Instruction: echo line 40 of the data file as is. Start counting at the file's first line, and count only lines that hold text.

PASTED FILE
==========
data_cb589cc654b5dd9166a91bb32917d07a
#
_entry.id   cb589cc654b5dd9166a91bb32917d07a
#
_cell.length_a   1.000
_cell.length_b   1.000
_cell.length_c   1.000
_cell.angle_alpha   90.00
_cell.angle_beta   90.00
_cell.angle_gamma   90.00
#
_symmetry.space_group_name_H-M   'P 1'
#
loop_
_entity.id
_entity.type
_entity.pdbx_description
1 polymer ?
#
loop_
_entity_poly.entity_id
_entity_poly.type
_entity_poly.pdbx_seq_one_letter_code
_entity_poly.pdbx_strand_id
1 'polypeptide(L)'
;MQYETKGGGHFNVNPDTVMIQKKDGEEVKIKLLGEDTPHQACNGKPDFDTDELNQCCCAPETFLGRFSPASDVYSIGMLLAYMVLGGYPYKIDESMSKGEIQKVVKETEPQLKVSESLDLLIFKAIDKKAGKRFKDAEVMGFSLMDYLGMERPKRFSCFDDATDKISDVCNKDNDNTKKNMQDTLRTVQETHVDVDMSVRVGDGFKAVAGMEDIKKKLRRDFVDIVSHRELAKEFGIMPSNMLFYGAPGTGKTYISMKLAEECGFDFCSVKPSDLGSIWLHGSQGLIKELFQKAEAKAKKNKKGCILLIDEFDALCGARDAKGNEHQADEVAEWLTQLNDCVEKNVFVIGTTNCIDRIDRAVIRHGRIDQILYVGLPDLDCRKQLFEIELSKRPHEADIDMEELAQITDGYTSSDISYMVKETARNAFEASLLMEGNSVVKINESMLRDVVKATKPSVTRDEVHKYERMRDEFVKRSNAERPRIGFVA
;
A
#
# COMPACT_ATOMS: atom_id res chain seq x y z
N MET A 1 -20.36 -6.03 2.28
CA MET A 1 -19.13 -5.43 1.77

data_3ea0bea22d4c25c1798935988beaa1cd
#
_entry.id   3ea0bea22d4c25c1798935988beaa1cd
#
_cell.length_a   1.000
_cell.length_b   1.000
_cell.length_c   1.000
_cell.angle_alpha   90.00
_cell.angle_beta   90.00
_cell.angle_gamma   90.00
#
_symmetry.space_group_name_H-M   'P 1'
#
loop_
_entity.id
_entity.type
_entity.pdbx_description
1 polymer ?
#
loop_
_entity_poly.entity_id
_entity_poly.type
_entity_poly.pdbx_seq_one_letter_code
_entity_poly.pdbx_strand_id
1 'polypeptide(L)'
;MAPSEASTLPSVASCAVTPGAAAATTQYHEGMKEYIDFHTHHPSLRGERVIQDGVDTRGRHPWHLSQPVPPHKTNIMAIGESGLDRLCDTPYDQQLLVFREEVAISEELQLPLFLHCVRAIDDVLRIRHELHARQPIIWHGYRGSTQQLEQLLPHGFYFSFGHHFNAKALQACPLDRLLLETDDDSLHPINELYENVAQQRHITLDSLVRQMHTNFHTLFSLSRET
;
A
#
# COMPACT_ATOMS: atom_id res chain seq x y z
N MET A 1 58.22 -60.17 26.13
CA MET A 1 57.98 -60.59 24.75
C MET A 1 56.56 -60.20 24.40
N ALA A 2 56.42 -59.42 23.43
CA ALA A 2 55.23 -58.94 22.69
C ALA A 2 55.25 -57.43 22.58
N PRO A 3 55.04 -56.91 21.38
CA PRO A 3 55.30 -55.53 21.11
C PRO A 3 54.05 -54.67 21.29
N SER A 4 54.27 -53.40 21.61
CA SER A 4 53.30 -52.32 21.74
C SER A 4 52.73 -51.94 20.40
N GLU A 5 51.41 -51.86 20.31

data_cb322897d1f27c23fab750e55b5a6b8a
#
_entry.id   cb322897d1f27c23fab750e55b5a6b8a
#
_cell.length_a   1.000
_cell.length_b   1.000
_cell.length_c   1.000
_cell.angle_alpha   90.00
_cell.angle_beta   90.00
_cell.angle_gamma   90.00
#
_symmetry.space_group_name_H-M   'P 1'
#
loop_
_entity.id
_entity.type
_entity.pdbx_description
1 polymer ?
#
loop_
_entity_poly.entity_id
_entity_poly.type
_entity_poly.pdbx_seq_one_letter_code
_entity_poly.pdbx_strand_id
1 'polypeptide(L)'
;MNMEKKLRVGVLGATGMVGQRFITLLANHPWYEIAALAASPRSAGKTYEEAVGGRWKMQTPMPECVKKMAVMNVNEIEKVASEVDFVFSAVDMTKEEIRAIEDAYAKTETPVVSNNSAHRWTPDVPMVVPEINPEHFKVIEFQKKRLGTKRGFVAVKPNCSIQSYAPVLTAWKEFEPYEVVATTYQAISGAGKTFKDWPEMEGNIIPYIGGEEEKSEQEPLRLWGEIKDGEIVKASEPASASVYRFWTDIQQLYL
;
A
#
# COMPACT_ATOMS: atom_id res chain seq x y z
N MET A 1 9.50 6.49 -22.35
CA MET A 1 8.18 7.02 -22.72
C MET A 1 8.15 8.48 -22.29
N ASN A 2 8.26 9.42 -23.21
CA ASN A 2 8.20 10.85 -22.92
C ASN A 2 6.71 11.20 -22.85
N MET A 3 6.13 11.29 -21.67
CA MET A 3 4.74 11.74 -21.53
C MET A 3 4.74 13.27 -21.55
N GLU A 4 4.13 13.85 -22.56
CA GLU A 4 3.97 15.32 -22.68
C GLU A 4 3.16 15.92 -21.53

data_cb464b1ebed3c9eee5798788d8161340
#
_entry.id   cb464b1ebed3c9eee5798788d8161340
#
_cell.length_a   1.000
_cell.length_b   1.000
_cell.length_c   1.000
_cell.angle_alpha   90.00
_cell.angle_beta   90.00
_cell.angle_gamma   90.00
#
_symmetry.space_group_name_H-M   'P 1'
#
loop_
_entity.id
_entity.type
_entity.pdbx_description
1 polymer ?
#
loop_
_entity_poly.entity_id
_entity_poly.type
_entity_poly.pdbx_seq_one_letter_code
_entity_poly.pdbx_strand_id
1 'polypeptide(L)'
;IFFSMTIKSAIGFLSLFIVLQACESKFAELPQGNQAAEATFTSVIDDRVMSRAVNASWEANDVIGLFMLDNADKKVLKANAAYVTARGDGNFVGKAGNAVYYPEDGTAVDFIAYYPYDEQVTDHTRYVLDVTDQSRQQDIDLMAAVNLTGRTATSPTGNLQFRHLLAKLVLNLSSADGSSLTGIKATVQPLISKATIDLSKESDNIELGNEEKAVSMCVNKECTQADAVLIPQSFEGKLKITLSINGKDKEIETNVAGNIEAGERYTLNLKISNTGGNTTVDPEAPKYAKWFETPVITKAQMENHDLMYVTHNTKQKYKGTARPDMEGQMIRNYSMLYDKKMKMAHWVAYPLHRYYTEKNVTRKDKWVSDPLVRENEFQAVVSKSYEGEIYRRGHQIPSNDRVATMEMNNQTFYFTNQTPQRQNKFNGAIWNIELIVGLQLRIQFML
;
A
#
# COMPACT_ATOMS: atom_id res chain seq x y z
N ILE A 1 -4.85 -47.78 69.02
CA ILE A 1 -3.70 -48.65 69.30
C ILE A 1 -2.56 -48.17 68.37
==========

_cell.angle_alpha   90.00